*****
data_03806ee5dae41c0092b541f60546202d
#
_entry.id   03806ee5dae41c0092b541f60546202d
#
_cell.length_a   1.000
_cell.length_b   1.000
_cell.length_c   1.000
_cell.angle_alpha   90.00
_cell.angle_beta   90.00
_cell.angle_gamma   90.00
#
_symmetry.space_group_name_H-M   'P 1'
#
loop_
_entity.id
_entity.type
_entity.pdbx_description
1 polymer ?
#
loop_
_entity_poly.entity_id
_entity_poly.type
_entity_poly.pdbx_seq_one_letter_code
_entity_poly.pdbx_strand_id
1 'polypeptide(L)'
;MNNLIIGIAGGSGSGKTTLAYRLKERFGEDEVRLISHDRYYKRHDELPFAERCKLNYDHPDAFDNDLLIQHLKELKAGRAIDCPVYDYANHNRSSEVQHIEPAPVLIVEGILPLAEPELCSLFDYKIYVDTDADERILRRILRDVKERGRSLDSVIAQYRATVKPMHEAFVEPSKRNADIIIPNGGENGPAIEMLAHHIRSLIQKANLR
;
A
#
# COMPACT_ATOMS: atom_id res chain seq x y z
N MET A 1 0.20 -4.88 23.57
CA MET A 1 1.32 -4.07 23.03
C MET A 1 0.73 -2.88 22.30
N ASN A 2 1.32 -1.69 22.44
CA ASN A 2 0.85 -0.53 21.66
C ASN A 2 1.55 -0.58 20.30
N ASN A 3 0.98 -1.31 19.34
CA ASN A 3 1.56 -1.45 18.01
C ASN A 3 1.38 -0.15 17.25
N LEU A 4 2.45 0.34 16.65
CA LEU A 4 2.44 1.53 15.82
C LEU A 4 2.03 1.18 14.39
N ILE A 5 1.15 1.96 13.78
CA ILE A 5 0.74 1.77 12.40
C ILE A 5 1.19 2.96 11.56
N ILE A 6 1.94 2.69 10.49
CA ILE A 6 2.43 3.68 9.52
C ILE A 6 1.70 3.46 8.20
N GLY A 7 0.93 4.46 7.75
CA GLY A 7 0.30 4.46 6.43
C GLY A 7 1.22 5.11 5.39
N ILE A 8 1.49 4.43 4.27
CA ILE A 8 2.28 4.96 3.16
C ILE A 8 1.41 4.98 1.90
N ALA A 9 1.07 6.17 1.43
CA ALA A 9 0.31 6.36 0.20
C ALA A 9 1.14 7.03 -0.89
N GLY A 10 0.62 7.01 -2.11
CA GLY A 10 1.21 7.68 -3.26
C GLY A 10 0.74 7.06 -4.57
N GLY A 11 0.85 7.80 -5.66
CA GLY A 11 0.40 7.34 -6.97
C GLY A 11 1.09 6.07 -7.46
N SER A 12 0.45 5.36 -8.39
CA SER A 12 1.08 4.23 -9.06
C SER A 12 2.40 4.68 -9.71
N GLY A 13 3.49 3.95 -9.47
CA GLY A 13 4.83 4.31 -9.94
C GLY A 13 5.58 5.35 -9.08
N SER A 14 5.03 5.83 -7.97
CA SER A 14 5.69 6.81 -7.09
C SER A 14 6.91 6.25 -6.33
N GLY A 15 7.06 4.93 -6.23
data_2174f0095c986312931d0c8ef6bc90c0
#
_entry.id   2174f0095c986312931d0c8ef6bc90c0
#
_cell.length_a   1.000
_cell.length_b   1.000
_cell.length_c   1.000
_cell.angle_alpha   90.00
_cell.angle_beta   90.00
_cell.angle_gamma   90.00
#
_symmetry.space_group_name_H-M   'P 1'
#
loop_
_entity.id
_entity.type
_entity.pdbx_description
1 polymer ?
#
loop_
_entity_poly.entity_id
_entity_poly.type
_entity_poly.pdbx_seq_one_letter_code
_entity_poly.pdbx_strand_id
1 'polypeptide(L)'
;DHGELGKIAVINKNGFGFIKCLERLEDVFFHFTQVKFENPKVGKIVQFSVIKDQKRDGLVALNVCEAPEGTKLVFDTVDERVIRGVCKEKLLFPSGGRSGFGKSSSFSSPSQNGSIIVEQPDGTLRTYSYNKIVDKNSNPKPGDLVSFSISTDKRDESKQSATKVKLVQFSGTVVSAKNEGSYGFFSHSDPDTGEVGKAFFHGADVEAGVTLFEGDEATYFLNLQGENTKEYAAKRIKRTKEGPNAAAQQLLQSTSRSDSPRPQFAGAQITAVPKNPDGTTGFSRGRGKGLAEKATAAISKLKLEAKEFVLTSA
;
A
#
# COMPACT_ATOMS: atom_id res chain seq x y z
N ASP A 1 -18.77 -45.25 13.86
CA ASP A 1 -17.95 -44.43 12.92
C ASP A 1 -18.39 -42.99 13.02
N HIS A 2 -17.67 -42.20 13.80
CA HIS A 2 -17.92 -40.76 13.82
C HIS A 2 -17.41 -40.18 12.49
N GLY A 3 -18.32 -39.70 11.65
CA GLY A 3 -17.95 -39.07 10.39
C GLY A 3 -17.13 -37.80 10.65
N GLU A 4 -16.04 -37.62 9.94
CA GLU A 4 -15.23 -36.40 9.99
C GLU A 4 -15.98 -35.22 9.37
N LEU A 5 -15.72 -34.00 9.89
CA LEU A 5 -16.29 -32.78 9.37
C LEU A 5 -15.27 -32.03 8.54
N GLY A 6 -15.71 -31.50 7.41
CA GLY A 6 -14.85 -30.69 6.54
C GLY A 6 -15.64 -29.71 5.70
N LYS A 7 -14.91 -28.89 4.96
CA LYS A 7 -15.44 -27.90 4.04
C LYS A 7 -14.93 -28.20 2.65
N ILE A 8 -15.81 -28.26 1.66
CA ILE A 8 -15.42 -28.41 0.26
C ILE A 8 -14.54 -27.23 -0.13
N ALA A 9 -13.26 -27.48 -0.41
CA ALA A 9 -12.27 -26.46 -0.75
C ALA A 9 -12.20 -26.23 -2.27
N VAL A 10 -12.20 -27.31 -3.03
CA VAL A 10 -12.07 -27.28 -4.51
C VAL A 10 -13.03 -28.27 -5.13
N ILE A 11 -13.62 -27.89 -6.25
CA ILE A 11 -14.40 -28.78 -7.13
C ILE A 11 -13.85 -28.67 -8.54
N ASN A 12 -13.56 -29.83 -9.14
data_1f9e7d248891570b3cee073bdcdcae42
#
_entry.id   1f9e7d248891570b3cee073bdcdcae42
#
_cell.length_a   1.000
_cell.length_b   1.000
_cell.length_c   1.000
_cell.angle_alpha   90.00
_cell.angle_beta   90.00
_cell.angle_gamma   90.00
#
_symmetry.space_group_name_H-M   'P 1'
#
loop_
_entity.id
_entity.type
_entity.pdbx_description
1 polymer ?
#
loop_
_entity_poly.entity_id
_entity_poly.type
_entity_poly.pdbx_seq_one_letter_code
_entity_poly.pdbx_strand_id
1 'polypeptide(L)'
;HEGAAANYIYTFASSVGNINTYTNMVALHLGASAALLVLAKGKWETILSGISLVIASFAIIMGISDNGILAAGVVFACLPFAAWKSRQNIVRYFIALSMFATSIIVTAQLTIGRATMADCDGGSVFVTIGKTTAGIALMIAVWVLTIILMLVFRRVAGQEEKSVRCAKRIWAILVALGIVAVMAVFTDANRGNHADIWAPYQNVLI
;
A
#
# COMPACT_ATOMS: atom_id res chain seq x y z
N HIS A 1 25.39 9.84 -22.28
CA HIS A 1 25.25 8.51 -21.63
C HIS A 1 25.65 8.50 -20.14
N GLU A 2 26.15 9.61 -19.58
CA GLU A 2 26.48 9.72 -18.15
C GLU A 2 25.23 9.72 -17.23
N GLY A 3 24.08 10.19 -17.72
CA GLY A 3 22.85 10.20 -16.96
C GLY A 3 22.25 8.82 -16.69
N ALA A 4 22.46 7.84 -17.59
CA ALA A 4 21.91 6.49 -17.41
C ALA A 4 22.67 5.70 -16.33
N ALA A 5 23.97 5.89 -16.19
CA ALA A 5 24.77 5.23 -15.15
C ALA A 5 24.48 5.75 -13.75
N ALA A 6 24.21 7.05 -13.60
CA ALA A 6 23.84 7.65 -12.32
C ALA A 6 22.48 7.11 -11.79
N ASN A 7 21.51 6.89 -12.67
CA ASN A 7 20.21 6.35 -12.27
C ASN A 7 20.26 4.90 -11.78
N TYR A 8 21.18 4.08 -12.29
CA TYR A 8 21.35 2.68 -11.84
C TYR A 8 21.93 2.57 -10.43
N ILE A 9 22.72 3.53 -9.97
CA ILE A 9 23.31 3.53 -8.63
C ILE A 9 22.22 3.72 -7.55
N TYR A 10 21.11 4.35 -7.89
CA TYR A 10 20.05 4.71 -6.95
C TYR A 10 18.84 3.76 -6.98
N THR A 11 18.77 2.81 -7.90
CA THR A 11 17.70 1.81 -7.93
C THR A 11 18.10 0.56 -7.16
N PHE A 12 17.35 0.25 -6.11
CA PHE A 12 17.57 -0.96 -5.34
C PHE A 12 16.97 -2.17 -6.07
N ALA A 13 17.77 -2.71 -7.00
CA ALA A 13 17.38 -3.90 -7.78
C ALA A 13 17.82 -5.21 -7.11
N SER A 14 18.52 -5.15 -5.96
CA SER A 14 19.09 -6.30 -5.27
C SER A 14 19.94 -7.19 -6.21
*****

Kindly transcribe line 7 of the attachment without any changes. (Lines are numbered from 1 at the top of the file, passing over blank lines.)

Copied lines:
_cell.length_c   1.000